The National Pensioners Convention (NPC) staged a rally of Parliament to lobby MPs for changes to pensions sooner than the 2012 date that has been indicated by the Government as part of its White Paper on pension reform.
The organisation, which represents more than 1,000 pensioner groups across the country, claims that up to three million pensioners will die before the link between pensions and earnings, abolished by the Conservatives in the 1980s, is restored.
NPC members want the Government to increase basic state pensions to £114 a week from the current figure of £84.25 to help tackle pensioner poverty.
Joe Harris, general secretary of the NPC, said: "The Government's White Paper on pensions contains nothing of immediate benefit to today's pensioners.
"Already one in five older people live below the poverty line and millions more are being forced into hardship by rising fuel and council tax bills.
"Yet the Government has been breathtakingly complacent on the issue, by refusing to substantially increase the basic state pension and delaying the restoration of the link between pensions and earnings until at least 2012.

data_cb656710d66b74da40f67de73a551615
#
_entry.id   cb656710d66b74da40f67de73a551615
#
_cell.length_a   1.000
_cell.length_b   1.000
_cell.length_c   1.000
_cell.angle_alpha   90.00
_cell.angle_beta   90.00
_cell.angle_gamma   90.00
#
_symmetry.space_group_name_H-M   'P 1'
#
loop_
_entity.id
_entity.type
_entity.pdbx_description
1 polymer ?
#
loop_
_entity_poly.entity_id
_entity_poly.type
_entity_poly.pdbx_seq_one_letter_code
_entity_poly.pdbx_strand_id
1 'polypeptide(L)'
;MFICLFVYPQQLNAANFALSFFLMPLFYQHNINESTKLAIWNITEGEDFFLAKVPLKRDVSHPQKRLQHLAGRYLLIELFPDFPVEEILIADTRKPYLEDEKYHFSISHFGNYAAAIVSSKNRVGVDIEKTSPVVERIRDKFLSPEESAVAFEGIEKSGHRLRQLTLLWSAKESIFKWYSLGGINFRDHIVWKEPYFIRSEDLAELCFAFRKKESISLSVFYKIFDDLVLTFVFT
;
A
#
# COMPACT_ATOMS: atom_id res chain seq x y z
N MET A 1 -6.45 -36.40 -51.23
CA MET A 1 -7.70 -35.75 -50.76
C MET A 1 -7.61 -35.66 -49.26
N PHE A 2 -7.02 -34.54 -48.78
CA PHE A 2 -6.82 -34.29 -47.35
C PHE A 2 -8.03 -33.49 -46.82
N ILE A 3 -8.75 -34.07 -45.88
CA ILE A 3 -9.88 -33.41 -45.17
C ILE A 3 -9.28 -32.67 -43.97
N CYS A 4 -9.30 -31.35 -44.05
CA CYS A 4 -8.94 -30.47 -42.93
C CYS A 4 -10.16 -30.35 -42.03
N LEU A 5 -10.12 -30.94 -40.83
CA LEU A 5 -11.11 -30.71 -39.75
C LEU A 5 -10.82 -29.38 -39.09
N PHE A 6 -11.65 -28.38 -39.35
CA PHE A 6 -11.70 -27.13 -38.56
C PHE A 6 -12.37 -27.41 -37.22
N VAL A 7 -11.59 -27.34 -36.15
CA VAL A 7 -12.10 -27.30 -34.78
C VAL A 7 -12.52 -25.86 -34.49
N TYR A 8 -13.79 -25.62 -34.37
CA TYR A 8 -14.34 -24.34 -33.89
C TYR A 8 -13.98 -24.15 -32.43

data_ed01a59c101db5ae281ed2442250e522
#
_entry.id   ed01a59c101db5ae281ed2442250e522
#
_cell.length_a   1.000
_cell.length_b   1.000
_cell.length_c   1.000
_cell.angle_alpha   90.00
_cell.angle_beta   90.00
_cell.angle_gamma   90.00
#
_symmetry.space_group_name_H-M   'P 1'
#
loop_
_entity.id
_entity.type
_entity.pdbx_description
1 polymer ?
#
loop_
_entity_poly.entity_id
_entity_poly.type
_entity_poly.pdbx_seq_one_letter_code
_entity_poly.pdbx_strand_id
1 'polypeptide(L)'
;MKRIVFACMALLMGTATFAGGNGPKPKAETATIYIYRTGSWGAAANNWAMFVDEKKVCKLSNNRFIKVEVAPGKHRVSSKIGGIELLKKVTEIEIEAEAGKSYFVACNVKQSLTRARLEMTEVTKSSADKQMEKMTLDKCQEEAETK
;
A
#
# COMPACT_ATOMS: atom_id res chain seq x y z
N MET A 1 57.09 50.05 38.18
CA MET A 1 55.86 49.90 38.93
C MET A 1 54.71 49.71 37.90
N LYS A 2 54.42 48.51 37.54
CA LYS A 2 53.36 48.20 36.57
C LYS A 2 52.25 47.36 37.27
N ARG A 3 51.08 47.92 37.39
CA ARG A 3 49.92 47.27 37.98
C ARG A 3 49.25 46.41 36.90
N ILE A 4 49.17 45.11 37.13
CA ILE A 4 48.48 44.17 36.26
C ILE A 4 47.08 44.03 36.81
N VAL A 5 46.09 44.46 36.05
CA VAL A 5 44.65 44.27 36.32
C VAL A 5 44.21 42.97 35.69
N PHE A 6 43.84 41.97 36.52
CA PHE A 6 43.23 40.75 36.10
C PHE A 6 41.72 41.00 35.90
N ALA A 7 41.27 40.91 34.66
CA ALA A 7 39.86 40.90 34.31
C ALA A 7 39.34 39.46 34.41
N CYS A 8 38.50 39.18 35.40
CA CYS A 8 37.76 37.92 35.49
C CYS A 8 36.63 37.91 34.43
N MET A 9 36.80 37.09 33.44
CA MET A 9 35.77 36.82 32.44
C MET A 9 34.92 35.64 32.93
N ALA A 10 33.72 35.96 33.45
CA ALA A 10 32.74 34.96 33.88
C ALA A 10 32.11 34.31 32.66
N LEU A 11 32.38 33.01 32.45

"The question therefore is not whether the county can afford to provide a decent state pension for everyone, but whether MPs have the political will to do the decent thing."
A spokesman for the Department for Work and Pensions said: "Tackling pensioner poverty has been our first priority. Since 1997, initiatives such as Pension Credit have helped to lift more than two million pensioners out of absolute poverty and a million people out of relative poverty.
"On average pensioner households are £1,400 a year - £26 a week - better off in 2006/07, because of tax and benefit changes, than under the 1997 system. A pensioner is now less likely to be on a low income than people of working age."
Speakers at today's rally include MPs Kate Hoey and Kelvin Hopkins, who are among 96 MPs to have signed an Early Day Motion in support of the NPC's demands.
There are currently about 11 million pensioners living in Britain.